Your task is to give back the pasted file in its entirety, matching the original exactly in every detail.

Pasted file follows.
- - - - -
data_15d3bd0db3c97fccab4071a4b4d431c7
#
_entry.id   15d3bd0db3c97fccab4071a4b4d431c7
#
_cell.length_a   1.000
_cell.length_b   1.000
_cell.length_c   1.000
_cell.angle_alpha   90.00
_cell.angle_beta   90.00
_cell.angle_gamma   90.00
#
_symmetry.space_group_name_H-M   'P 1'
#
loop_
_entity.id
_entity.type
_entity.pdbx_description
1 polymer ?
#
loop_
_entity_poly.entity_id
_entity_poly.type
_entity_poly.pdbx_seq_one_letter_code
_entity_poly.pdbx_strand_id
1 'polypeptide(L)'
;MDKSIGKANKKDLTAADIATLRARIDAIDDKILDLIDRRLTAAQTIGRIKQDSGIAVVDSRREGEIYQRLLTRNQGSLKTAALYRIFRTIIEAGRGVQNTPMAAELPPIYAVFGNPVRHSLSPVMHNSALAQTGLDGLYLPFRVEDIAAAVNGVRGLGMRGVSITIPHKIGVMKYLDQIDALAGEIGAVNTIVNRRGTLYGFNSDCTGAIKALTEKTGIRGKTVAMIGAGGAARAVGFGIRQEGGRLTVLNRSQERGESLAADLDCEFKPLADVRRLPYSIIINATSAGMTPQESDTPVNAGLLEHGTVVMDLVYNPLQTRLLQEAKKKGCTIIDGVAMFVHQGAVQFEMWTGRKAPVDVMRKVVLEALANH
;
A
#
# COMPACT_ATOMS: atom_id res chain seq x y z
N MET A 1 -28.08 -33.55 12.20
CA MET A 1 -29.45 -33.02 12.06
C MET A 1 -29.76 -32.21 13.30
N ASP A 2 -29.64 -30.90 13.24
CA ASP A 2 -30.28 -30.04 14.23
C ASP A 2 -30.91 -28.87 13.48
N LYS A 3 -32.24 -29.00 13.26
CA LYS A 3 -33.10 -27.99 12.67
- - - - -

data_15d3bd0db3c97fccab4071a4b4d431c7
#
_entry.id   15d3bd0db3c97fccab4071a4b4d431c7
#
_cell.length_a   1.000
_cell.length_b   1.000
_cell.length_c   1.000
_cell.angle_alpha   90.00
_cell.angle_beta   90.00
_cell.angle_gamma   90.00
#
_symmetry.space_group_name_H-M   'P 1'
#
loop_
_entity.id
_entity.type
_entity.pdbx_description
1 polymer ?
#
loop_
_entity_poly.entity_id
_entity_poly.type
_entity_poly.pdbx_seq_one_letter_code
_entity_poly.pdbx_strand_id
1 'polypeptide(L)'
;MDKSIGKANKKDLTAADIATLRARIDAIDDKILDLIDRRLTAAQTIGRIKQDSGIAVVDSRREGEIYQRLLTRNQGSLKTAALYRIFRTIIEAGRGVQNTPMAAELPPIYAVFGNPVRHSLSPVMHNSALAQTGLDGLYLPFRVEDIAAAVNGVRGLGMRGVSITIPHKIGVMKYLDQIDALAGEIGAVNTIVNRRGTLYGFNSDCTGAIKALTEKTGIRGKTVAMIGAGGAARAVGFGIRQEGGRLTVLNRSQERGESLAADLDCEFKPLADVRRLPYSIIINATSAGMTPQESDTPVNAGLLEHGTVVMDLVYNPLQTRLLQEAKKKGCTIIDGVAMFVHQGAVQFEMWTGRKAPVDVMRKVVLEALANH
;
A
#
# COMPACT_ATOMS: atom_id res chain seq x y z
N MET A 1 -28.08 -33.55 12.20
CA MET A 1 -29.45 -33.02 12.06
C MET A 1 -29.76 -32.21 13.30
N ASP A 2 -29.64 -30.90 13.24
CA ASP A 2 -30.28 -30.04 14.23
C ASP A 2 -30.91 -28.87 13.48
N LYS A 3 -32.24 -29.00 13.26
CA LYS A 3 -33.10 -27.99 12.67